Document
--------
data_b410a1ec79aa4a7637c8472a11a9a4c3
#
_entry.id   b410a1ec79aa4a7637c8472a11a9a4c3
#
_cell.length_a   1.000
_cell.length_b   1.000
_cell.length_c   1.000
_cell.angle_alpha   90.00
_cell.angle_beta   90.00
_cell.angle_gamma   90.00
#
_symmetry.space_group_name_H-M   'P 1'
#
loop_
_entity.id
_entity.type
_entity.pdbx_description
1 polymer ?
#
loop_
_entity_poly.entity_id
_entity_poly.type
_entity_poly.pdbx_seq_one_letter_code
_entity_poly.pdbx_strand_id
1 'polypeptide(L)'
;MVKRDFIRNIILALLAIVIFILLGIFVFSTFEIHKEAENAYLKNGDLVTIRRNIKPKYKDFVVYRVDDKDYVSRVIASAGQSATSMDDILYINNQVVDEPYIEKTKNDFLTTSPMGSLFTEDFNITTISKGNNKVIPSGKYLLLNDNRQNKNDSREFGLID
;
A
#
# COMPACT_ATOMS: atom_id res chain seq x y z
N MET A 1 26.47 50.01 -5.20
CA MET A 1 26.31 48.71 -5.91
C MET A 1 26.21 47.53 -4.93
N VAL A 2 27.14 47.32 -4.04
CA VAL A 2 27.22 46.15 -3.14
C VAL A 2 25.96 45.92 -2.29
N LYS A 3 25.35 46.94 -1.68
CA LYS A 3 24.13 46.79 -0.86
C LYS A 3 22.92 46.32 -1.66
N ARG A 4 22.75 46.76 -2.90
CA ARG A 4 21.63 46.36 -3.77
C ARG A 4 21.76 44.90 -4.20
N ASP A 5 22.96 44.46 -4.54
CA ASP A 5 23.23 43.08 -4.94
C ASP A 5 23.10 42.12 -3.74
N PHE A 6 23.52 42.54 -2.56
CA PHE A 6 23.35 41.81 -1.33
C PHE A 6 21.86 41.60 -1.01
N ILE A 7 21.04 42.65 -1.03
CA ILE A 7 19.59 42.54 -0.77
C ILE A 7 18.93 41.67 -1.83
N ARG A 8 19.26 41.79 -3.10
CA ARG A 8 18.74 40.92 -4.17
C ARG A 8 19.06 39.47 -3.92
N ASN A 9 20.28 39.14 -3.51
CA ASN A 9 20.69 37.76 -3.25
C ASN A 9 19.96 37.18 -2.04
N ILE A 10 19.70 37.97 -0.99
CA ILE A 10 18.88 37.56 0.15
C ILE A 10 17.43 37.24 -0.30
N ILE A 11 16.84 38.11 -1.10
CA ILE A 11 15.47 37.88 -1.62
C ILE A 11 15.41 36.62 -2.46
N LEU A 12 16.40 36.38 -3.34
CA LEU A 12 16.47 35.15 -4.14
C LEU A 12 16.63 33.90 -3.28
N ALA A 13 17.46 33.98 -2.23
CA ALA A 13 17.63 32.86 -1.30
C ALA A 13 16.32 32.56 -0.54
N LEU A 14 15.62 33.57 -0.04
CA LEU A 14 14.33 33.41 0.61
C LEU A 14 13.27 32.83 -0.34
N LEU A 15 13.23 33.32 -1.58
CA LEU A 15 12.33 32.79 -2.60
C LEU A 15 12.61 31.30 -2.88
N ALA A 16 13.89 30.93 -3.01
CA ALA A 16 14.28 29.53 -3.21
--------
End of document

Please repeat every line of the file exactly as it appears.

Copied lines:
data_b410a1ec79aa4a7637c8472a11a9a4c3
#
_entry.id   b410a1ec79aa4a7637c8472a11a9a4c3
#
_cell.length_a   1.000
_cell.length_b   1.000
_cell.length_c   1.000
_cell.angle_alpha   90.00
_cell.angle_beta   90.00
_cell.angle_gamma   90.00
#
_symmetry.space_group_name_H-M   'P 1'
#
loop_
_entity.id
_entity.type
_entity.pdbx_description
1 polymer ?
#
loop_
_entity_poly.entity_id
_entity_poly.type
_entity_poly.pdbx_seq_one_letter_code
_entity_poly.pdbx_strand_id
1 'polypeptide(L)'
;MVKRDFIRNIILALLAIVIFILLGIFVFSTFEIHKEAENAYLKNGDLVTIRRNIKPKYKDFVVYRVDDKDYVSRVIASAGQSATSMDDILYINNQVVDEPYIEKTKNDFLTTSPMGSLFTEDFNITTISKGNNKVIPSGKYLLLNDNRQNKNDSREFGLID
;
A
#
# COMPACT_ATOMS: atom_id res chain seq x y z
N MET A 1 26.47 50.01 -5.20
CA MET A 1 26.31 48.71 -5.91
C MET A 1 26.21 47.53 -4.93
N VAL A 2 27.14 47.32 -4.04
CA VAL A 2 27.22 46.15 -3.14
C VAL A 2 25.96 45.92 -2.29
N LYS A 3 25.35 46.94 -1.68
CA LYS A 3 24.13 46.79 -0.86
C LYS A 3 22.92 46.32 -1.66
N ARG A 4 22.75 46.76 -2.90
CA ARG A 4 21.63 46.36 -3.77
C ARG A 4 21.76 44.90 -4.20
N ASP A 5 22.96 44.46 -4.54
CA ASP A 5 23.23 43.08 -4.94
C ASP A 5 23.10 42.12 -3.74
N PHE A 6 23.52 42.54 -2.56
CA PHE A 6 23.35 41.81 -1.33
C PHE A 6 21.86 41.60 -1.01
N ILE A 7 21.04 42.65 -1.03
CA ILE A 7 19.59 42.54 -0.77
C ILE A 7 18.93 41.67 -1.83
N ARG A 8 19.26 41.79 -3.10
CA ARG A 8 18.74 40.92 -4.17
C ARG A 8 19.06 39.47 -3.92
N ASN A 9 20.28 39.14 -3.51
CA ASN A 9 20.69 37.76 -3.25
C ASN A 9 19.96 37.18 -2.04
N ILE A 10 19.70 37.97 -0.99
CA ILE A 10 18.88 37.56 0.15
C ILE A 10 17.43 37.24 -0.30
N ILE A 11 16.84 38.11 -1.10
CA ILE A 11 15.47 37.88 -1.62
C ILE A 11 15.41 36.62 -2.46
N LEU A 12 16.40 36.38 -3.34
CA LEU A 12 16.47 35.15 -4.14
C LEU A 12 16.63 33.90 -3.28
N ALA A 13 17.46 33.98 -2.23
CA ALA A 13 17.63 32.86 -1.30
C ALA A 13 16.32 32.56 -0.54
N LEU A 14 15.62 33.57 -0.04
CA LEU A 14 14.33 33.41 0.61
C LEU A 14 13.27 32.83 -0.34
N LEU A 15 13.23 33.32 -1.58
CA LEU A 15 12.33 32.79 -2.60
C LEU A 15 12.61 31.30 -2.88
N ALA A 16 13.89 30.93 -3.01
CA ALA A 16 14.28 29.53 -3.21